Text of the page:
So, 22 seconds later, the roof is down, and off we go again. The C+C tag accurately describes the Micra's two-cars-in-one repertoire, but it's not just a matter of visual change and wind around the head. A coupé is usually a taut, sporty car; a convertible tends to be more languid. That's partly a function of the mindset that goes with a solid roof over your head, but it's also a fact in itself. Roof down, the Micra's structure relaxes. It doesn't get the shudders and jitters suffered by some convertibles, true, but you do sense the tension has been loosened.
A mass damper in the tail is the method by which German company Karmann, which engineered the Micra's convertible conversion, has managed to keep those shudders under control. It's all about damping certain body vibrations, a process helped by gluing as well as welding parts of the bodyshell together, and by reinforcing the understructure at crucial points to make up for the roof's removal. The whole development process was co-ordinated by Nissan's technical centre at Cranfield, Bedfordshire, and the C+C itself is made at Sunderland. It's a very European project.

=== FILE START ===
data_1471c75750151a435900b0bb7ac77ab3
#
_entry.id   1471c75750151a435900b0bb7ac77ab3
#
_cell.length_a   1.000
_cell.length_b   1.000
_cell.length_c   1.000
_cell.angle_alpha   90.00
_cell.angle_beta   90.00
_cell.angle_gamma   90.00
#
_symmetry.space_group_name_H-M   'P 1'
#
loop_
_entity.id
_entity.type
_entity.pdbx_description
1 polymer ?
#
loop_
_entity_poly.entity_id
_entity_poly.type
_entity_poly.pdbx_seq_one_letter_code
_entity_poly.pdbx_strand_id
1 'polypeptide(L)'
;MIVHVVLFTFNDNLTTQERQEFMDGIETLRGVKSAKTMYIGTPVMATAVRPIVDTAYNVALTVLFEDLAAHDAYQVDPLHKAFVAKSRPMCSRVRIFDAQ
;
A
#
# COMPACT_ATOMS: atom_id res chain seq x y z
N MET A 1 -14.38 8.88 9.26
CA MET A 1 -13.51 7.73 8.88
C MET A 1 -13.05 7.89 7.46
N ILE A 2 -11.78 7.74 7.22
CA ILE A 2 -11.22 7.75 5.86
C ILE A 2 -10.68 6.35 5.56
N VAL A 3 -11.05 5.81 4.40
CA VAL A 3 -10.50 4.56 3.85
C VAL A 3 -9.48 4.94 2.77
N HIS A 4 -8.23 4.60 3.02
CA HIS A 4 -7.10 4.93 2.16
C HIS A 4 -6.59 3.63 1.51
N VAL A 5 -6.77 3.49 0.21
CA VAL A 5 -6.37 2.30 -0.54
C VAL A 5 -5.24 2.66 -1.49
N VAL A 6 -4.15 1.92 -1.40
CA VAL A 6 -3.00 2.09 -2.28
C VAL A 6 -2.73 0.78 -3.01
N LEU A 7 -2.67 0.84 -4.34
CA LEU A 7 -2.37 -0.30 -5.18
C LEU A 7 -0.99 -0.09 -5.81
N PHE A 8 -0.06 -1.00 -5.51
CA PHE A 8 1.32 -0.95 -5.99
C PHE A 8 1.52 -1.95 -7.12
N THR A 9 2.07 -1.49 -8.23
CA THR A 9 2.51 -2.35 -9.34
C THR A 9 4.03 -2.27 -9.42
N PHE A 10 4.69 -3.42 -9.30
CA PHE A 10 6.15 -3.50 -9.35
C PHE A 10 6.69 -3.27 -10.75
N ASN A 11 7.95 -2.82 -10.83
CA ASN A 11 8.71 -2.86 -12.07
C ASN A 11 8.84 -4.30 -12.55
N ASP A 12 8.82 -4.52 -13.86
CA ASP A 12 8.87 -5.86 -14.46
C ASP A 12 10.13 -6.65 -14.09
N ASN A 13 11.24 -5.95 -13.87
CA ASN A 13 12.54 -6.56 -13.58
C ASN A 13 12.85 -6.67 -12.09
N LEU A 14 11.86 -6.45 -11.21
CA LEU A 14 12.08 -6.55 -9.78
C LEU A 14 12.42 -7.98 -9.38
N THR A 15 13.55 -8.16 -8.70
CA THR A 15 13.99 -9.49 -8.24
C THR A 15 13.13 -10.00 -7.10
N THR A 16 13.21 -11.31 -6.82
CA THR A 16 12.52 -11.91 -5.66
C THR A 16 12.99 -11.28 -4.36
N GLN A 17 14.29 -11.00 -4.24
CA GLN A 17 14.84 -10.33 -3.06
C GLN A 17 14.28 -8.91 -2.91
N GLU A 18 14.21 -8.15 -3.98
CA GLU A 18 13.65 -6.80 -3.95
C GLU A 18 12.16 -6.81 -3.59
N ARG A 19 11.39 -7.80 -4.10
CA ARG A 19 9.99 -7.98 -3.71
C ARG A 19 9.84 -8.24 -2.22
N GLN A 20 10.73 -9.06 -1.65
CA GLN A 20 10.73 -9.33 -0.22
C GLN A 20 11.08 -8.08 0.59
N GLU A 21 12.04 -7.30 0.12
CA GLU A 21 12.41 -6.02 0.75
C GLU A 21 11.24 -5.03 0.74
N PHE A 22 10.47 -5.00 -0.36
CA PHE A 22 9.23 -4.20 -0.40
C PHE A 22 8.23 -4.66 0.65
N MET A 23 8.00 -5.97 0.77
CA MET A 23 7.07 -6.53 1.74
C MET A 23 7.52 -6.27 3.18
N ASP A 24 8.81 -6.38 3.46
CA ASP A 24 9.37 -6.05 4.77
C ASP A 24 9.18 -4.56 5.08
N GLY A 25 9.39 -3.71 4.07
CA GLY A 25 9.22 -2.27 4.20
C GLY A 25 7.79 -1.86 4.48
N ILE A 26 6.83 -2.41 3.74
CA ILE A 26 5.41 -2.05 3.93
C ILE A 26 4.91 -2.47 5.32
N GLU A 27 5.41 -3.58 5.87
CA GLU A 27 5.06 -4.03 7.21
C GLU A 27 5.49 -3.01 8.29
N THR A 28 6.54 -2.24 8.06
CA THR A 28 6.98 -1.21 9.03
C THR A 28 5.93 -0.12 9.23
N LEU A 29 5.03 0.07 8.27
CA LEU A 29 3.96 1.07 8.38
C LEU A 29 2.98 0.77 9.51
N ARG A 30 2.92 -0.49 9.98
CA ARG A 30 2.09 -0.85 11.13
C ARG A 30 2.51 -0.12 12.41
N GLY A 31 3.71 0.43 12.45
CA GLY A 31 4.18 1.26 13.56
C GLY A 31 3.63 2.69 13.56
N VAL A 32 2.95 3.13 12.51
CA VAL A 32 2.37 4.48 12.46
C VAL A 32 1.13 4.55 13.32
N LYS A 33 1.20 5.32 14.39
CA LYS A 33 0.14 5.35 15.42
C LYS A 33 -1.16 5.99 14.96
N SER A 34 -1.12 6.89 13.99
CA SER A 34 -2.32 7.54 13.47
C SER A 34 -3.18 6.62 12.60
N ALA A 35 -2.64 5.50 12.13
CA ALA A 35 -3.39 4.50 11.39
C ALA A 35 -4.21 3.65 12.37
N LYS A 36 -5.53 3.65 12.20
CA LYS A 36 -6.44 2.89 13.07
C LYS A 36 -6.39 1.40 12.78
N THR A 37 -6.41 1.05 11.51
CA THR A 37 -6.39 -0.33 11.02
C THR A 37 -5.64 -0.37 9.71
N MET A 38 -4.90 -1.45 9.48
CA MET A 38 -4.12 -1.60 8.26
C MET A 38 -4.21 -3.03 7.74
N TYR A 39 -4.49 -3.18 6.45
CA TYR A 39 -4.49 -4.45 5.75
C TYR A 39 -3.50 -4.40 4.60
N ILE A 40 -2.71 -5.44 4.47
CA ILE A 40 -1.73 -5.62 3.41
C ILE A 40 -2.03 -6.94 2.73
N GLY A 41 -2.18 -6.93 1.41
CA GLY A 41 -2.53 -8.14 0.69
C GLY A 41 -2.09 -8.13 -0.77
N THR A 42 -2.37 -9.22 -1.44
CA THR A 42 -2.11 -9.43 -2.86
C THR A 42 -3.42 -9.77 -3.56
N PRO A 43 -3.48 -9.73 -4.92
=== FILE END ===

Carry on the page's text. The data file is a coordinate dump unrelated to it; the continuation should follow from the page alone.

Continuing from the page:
Even if we can't expect the Micra to be a sports car, it is a sporty car with a very rakish windscreen angle. Its steering remains quick and responsive and much less glutinous than that of Renault's new Clio, many of whose underpinnings the Micra shares. In fact it's pretty good for an electrically-assisted system, betraying its mode of power assistance only by its resistance to quick movements, as if connected to a big flywheel.
Now I'm cruising along a windswept dual carriageway, and there's enough backdraught to freeze that part of my scalp over whose hair-thinning I am in denial. This wouldn't normally be a problem, because most people wouldn't have the roof down on a day like today. But I needed to try it, and now I have. Time to re-engage the roof, I think.